Vail Daily letters to the editor |

Vail Daily letters to the editor

Vail Daily staff
Vail, CO, Colorado

Great to get out

At 7 a.m., I woke up to the sound of “Baby Got Back” only to find out that on the other side of that ring tone was SOS Outreach Executive Director Arn Menconi telling me about an opportunity to go to Washington, D.C. The reason for this trip wasn’t to vacation and explore – it was to advocate for something I strongly believed in, which is to help get kids outdoors rather than spend all day on Facebook.

“Oh, Arn and his ideas,” I thought to myself. Of course, I agreed to go to Washington, and after the numerous emails back and forth, I finally received my boarding pass.

“Oh my goodness. This is legit!” I said to my roommates. D.C., here I come.

It was my first time being on a plane since I was 3 years old. Luckily I was with another SOS student, Paco, and he walked me through the whole process.

I thought I was going to wake up at any second to the smell of my roommates burning ramen, but no, I was still on my way to D.C. I was nervous, to say the least, going inside the airport with so many numbers and rooms and lines. I swear I would’ve just started walking home if it weren’t for Paco.

Security was a pain. I was worried that my 20 piercings would set off the alarm and a giant security officer would Taser me to the ground. I finally passed through security and the gates, and the only real issue was them taking my mouthwash.

I walked down the aisle to find my seat. This is where I learned that assumptions are bad. This was nothing like the movies. I wasn’t in a high-tech plane with televisions in front of me. There were no snakes on a plane and definitely no Adam Sandler singing a love song from first class. It smelled like feet and business.

I knew we were in Washington to advocate, but what I didn’t know was that I was going to be in a room with senators. Meetings … yuck! Something about penguin suits makes me feel like another sheep in the pack.

Although I was required to wear business apparel, I wish I would’ve made more of a statement. These people see suits all day, so they wouldn’t forget a girl wearing an SOS T-shirt talking about what she wants.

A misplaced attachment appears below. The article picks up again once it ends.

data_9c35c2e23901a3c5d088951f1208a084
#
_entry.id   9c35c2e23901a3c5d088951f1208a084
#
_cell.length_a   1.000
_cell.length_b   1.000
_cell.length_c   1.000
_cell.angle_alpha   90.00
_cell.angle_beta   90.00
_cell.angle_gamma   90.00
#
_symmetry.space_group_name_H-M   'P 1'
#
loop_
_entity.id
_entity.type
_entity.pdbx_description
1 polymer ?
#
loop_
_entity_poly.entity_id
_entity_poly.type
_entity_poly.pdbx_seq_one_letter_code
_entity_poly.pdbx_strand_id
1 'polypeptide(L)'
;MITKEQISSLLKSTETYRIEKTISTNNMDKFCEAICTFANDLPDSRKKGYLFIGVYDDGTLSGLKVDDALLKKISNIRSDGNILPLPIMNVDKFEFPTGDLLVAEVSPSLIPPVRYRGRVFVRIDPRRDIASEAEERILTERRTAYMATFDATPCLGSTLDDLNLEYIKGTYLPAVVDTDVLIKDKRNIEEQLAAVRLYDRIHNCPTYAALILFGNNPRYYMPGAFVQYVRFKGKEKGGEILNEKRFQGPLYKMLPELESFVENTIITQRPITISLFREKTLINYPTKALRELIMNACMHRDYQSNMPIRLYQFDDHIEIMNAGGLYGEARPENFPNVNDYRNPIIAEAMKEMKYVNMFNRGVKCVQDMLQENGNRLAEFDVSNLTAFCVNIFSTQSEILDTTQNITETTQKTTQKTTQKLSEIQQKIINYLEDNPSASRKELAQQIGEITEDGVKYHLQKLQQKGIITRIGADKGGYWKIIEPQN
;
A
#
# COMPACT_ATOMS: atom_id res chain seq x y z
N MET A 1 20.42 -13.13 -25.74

Besides that, I really did enjoy it. Shaking hands, hideous ties, bumping into the mayor of Denver and watching Arn do his thing. I wouldn’t change a thing. I’m not much for sightseeing, but I’m one to shake hands with important people. So Ken Salazar, shaking your hand is finally checked off my bucket list.

As for you, Obama, I will meet with you next time. Sorry I couldn’t make it to our basketball session, but I was in a meeting with Mark Udall.

I was surprised to see the representatives of Colorado smile outside of pictures. They are people, too, not just robots like I used to believe. Seeing this definitely changed my view of government. I might actually watch their speeches now and not skip the channel as soon as I see a podium and suit.

SOS teamed up with the Sierra Club and a veterans group, and we met with different lawmakers and told our stories. I’m always talking about keeping kids healthy, always making sure I’m outside as much as I can be and always trying to make a difference one kid at a time.

Going straight to the source to help support the Get Children Outdoors act was incredible. I can tell my story to the people who will make this possible. I really felt like my voice was being heard and that Paco and I were speaking for other kids.

I found some inspiration of my own. After hearing the stories about the vets finding their escape in the wilderness, I thought, “What about the kids with parents in the Army? Where is their escape? And can I help them find it?” I also shared my story about how I love the outdoors and all the opportunities that wouldn’t be available to me if it weren’t for SOS and how I have my very own escape when I’m out in the wild. When we were sharing our stories, it felt as if there was no longer a silence. All those kids are being listened to now.